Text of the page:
MATERIALS AND METHODS

Soils, sludge and sawdust
Soil samples were taken between 0-20 cm deep in an area near Chillán (36°37' S, 72°19' W), Bio-Bio Region, Chile. These soils correspond to a fine, kaolinitic, thermic Ultic Palexeralfs, commonly clayey texture, granite, low water iniltration into the proile, low vegetation, and topography of rolling hills, slopes generally > 15%, and a bulk density of 1.6 g cm-3 (Stolpe, 2006).

Sewage sludge (LU) used in this study came from the wastewater plant located in city of Chillán (36°36'S, 72°07' W). This material is defined as sludge class B, suitable for beneficial application to soil and low microbiological concentration (Henriquez, 2005). Sawdust (RA) used in the amendment was from untreated pine wood (Pinus radiata D. Don), obtained from the local sawmill industries.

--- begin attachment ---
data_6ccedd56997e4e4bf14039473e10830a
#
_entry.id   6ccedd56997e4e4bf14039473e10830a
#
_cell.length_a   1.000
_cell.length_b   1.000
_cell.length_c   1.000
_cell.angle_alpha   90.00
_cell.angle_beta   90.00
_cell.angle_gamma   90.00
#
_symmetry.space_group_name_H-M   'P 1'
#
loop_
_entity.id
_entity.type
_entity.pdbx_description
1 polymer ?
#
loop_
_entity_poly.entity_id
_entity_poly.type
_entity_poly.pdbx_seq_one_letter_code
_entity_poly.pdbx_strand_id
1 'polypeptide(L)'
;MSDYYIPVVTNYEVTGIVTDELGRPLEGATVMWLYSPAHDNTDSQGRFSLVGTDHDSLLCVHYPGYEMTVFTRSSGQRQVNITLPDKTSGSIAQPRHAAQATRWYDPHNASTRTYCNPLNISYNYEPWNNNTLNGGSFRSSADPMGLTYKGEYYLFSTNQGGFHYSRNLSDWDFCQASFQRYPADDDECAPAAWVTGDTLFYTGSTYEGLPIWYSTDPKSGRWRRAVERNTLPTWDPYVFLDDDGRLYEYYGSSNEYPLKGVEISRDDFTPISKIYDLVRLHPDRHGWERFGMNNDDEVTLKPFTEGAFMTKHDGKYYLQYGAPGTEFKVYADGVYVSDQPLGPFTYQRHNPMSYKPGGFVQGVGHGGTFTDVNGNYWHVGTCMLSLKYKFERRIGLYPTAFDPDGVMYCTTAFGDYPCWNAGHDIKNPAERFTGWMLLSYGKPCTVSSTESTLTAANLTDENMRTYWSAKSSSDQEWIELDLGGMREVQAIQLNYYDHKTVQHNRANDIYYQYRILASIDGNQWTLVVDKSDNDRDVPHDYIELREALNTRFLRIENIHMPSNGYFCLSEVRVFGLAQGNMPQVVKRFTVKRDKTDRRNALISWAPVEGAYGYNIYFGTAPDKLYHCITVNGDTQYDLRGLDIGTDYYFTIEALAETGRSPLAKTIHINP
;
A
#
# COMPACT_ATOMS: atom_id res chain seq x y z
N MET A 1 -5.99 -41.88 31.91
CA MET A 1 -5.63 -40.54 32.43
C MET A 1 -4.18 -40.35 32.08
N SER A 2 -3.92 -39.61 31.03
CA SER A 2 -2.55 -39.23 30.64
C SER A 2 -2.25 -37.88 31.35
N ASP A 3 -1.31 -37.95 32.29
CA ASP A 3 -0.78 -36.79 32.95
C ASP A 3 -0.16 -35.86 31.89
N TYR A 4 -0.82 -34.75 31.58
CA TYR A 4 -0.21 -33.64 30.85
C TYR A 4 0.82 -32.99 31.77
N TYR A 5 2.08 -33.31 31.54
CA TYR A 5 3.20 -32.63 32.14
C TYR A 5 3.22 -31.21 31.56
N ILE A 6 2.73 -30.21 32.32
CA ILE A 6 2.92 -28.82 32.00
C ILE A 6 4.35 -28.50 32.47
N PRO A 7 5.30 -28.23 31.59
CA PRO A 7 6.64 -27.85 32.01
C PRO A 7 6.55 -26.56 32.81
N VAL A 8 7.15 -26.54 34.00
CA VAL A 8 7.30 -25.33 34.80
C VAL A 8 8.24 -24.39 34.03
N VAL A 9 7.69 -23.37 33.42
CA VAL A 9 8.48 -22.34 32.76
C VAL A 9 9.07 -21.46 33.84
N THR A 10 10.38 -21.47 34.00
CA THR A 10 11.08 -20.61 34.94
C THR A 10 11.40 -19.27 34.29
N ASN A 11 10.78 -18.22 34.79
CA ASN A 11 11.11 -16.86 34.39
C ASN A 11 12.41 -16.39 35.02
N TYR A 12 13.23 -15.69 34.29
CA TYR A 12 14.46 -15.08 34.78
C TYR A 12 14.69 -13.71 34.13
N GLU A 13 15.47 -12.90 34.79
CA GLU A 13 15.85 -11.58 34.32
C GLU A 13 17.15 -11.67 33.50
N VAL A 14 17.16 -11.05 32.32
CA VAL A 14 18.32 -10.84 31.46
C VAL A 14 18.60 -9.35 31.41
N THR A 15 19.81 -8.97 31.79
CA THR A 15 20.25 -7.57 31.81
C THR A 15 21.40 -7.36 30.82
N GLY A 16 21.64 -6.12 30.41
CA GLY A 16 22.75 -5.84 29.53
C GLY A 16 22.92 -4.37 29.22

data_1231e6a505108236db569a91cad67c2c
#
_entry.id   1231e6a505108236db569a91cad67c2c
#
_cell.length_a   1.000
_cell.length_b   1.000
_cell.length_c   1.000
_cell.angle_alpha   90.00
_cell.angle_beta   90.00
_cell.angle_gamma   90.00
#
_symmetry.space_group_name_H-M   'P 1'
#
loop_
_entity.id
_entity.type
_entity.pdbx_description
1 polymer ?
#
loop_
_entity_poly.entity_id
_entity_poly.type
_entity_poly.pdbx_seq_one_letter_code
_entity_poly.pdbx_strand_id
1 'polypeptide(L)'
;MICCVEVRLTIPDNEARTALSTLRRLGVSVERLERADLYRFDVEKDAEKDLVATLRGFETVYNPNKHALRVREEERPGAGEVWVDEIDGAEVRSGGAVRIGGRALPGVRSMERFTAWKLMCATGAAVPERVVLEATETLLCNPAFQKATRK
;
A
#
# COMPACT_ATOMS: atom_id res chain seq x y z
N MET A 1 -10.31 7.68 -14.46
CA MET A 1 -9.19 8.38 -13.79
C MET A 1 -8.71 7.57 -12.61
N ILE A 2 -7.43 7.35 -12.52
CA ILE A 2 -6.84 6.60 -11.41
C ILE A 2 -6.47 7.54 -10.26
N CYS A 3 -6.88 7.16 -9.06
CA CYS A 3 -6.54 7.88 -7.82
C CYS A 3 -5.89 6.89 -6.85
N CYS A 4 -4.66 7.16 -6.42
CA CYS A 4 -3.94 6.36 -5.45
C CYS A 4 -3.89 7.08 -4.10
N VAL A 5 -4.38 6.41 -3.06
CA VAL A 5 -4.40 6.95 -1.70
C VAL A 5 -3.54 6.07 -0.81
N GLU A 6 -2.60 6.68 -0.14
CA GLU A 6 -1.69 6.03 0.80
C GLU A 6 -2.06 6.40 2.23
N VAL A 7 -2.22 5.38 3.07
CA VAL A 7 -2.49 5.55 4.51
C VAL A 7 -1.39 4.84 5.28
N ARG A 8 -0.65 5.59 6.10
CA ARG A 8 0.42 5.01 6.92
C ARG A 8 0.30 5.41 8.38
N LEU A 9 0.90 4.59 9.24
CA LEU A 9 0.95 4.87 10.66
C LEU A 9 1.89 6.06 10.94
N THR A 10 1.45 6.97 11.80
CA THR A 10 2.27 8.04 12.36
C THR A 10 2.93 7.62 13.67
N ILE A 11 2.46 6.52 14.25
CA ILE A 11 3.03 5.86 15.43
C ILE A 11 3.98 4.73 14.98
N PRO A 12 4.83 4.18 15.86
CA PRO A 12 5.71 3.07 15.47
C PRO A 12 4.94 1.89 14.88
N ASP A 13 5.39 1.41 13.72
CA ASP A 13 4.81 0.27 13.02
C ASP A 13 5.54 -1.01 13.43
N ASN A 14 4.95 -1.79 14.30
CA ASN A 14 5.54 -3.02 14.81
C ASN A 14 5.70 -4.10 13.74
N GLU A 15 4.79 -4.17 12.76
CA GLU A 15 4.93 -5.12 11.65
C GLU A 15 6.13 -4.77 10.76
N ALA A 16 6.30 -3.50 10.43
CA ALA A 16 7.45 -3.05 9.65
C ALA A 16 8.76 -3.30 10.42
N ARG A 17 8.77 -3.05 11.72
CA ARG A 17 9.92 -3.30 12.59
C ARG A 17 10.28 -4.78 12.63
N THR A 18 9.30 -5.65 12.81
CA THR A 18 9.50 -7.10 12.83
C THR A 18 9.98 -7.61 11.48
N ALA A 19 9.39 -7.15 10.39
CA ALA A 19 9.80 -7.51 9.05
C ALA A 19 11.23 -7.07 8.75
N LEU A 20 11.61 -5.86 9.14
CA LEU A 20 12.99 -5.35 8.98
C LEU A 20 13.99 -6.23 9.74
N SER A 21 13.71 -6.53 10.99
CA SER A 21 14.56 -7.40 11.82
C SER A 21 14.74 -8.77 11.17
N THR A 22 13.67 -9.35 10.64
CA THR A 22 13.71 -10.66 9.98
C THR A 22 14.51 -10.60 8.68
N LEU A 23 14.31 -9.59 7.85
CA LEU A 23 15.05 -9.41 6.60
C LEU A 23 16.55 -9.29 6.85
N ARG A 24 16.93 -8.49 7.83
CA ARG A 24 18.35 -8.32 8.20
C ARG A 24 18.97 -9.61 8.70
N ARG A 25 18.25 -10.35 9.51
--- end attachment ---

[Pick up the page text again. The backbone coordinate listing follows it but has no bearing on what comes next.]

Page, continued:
Chemical characterization of soil and biosolids
Soil and biosolids samples were dried at room temperature and sieved to 2 mm. Chemical analyses were performed in laboratories of the Facultad de Agronomia, Universidad de Concepción, Chillán. The chemical characterization of soils was performed using the methodology proposed by Sadsawka et al. (2006), whereas for LU and RA methods proposed by Sadsawka et al. (2005) were used. Table 1 shows the results of the initial chemical analysis of soil and LU, and Table 2 for RA. The analysis to determine the concentration of heavy metals in LU was conducted in laboratory (accredited ISO 17025) at EULA-Chile of the Universidad de Concepción. The values of the analysis showed levels below to those required by the national environmental regulations (DS 4, 2009).